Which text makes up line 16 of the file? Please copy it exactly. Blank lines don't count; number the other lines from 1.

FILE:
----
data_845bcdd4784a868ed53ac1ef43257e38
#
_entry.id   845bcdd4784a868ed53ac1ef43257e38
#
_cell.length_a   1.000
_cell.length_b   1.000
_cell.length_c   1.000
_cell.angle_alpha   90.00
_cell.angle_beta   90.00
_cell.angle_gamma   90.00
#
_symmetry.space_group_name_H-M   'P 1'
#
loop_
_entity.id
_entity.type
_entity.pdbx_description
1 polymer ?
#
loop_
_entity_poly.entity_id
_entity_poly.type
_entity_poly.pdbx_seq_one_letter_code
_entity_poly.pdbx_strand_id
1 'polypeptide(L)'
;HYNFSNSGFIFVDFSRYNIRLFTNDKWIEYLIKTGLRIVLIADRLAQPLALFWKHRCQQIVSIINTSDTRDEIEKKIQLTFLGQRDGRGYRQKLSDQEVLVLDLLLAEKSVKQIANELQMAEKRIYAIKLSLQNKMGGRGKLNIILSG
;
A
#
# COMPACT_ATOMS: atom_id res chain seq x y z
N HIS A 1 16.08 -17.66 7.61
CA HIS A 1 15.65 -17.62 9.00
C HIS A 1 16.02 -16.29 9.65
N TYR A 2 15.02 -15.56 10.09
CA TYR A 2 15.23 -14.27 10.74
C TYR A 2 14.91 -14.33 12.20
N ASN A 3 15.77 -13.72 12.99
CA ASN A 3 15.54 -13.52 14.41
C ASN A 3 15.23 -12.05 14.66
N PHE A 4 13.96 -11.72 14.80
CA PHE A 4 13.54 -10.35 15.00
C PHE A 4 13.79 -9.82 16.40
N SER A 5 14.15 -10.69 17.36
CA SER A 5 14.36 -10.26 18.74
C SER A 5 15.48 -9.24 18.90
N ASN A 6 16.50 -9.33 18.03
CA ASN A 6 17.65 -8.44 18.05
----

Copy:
_entity.type